The Gospel of Loki
By Joanne Harris
A Trickster God Epic Adventure Book
Most people have heard of Thor and Loki because they have appeared in plenty of high profile movies recently. These Norse gods who helm from the powerful city of Asgard are known for fierce battles, playfulness and a certain amount of 'chaos.'
Travelling between the world of the living and one of the dead, the predictably cheeky Loki is widely known as the trickster god.
Joanne Harris decided to focus on him and write from his perspective about his frantic life and the awkward predicaments that he finds himself in her well written novel, 'The Gospel of Loki.'
As Asgard faces destruction and the one-eyed Odin is setting him difficult challenges, Loki goes from one awkward situation to another, with only his charm and ability to deceive as weapons.
With unusual offspring and a series of affairs behind him, Loki seems to find ways to make new friendships, entice new love interests and dig himself further into spiralling holes of despair.
Check out this clever, witty and unrelenting tale of his exploits, woven knowingly by Harris with her typically insightful first person narrative.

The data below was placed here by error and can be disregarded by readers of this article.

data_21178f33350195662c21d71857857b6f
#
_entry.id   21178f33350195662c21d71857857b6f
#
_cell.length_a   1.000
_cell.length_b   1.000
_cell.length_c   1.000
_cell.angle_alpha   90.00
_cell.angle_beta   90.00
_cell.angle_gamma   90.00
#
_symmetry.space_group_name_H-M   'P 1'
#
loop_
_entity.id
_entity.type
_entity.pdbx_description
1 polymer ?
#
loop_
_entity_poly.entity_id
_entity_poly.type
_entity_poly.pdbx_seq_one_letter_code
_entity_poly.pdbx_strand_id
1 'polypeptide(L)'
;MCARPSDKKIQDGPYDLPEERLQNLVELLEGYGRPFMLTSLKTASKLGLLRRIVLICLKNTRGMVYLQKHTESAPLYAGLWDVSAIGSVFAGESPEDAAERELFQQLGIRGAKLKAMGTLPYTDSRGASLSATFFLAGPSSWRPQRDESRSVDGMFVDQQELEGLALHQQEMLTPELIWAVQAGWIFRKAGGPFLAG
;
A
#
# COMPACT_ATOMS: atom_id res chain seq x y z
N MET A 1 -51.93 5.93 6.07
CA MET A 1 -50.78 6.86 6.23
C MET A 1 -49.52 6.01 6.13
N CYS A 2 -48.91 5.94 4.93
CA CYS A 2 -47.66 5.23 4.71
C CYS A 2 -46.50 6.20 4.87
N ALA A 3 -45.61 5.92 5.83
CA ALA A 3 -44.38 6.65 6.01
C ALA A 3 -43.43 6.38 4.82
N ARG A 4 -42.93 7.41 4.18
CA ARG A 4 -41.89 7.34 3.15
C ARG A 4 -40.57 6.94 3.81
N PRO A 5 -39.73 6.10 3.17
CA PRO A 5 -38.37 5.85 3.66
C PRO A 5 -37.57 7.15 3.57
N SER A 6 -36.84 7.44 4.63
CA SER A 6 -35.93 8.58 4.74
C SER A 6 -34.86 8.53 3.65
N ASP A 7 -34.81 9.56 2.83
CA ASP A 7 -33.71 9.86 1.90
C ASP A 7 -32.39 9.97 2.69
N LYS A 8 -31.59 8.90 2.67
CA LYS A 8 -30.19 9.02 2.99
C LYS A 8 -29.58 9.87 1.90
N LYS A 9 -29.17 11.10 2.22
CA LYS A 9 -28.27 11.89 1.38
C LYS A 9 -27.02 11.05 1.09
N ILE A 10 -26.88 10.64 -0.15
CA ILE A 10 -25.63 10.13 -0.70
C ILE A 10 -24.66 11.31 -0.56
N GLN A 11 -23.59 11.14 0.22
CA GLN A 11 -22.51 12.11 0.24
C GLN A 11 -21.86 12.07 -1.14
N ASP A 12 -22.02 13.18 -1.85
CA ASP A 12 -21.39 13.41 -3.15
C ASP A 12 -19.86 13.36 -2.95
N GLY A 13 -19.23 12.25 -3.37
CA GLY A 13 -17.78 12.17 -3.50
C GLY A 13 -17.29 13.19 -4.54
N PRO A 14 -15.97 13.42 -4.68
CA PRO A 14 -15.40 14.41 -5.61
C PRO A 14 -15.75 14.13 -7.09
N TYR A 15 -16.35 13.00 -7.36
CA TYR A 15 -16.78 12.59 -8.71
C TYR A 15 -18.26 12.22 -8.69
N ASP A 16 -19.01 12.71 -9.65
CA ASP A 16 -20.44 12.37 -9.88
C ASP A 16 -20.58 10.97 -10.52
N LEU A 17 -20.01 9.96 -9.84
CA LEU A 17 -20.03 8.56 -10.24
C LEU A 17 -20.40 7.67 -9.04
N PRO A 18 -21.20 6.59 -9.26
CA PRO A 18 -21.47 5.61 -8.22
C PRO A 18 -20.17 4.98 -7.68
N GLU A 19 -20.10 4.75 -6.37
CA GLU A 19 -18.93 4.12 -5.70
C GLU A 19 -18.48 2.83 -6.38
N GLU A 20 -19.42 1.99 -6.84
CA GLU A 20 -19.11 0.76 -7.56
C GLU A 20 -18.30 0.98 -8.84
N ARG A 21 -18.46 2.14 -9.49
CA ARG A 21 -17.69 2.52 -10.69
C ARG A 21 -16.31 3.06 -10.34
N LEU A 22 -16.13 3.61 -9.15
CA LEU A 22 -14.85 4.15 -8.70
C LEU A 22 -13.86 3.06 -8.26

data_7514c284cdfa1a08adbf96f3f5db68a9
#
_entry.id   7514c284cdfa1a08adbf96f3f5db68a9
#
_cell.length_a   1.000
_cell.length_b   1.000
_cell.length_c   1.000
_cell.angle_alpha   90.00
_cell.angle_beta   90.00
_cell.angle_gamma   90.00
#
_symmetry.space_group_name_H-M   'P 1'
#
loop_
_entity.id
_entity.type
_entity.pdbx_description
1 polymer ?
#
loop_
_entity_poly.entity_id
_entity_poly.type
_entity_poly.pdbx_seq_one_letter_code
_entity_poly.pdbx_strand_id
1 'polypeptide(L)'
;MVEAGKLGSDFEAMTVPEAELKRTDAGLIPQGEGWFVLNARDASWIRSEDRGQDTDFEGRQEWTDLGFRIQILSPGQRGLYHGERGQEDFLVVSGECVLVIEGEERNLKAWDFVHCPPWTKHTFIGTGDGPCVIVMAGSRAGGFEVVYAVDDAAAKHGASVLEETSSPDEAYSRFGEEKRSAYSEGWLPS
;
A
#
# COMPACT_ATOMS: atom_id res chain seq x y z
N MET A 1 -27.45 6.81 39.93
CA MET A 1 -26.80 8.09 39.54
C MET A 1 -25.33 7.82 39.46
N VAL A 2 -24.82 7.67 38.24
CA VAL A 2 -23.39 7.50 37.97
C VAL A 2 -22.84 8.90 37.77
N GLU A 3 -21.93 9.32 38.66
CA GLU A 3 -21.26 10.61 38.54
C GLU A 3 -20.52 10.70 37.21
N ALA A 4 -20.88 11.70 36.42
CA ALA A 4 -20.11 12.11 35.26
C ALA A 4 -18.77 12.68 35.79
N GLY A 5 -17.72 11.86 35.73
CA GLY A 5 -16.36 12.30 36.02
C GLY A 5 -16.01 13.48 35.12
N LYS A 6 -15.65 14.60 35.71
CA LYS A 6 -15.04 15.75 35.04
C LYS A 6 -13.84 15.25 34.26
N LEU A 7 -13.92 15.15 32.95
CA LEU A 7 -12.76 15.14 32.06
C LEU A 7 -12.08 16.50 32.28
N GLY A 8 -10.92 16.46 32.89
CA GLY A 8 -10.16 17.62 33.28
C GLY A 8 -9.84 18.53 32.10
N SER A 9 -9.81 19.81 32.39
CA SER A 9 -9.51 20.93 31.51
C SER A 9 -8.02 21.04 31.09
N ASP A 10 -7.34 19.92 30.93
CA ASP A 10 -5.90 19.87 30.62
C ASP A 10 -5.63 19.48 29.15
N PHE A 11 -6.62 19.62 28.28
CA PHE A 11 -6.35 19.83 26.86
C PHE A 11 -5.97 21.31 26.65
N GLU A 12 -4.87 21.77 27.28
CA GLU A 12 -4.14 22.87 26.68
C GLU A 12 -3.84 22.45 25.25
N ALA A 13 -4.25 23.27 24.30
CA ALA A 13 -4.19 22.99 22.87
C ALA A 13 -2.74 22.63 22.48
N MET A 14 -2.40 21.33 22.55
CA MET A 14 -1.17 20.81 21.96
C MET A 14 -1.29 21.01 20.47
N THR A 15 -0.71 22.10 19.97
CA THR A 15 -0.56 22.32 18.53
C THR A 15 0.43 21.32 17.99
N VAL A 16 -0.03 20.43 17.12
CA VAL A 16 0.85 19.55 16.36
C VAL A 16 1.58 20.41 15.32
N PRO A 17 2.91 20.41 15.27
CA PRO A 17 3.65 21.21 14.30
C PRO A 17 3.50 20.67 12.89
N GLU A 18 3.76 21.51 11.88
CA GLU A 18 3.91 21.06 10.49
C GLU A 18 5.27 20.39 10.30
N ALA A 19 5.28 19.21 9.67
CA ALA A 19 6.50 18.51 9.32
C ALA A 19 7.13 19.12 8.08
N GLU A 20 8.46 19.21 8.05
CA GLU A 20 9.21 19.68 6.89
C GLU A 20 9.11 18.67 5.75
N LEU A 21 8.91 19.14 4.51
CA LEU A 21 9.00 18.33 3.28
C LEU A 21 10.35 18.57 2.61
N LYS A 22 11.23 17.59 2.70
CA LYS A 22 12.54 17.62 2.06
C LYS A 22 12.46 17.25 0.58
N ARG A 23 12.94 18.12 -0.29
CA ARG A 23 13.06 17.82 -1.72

When you've finished you'll be wanting more. Don't worry, a sequel awaits.
***** A fully entertaining read.
Adam has kept a diary of his work as a junior doctor, repeatedly getting stuck with having to work long shifts over the Christmas holidays. Joking about how he couldn't ever wriggle out of it, he reflects on some of the intriguing patients that he came across and their often bizarre injuries resulting from quirky and weird mishaps.
This book is really funny, cleverly insightful and written in a warm style with regular anecdotes which are often fascinating, usually gory and sometimes down-right ridiculous. From a child dismantling his mum's novelty earring and getting a green LED stuck up his nose to a Ward registrar commenting about how popular a patient is when accosted by a room full of 'Get Well' cards. He soon realised the cards were due to the poor patient's wife having only just died.
The weird relationship that senior doctors and junior ones seem to have is often hinted at in TV medical dramas but Adam hits the nail on the head with constant real-life references to this peculiar subject matter. He clearly loved his job but it took up most of his time and impacted heavily on his personal relationships and family life. Working every Christmas can't have helped much.
At 78 pages on kindle, this book is short, sharp and witty as hell. Take a look and you will soon be wanting to read more by Adam Kay.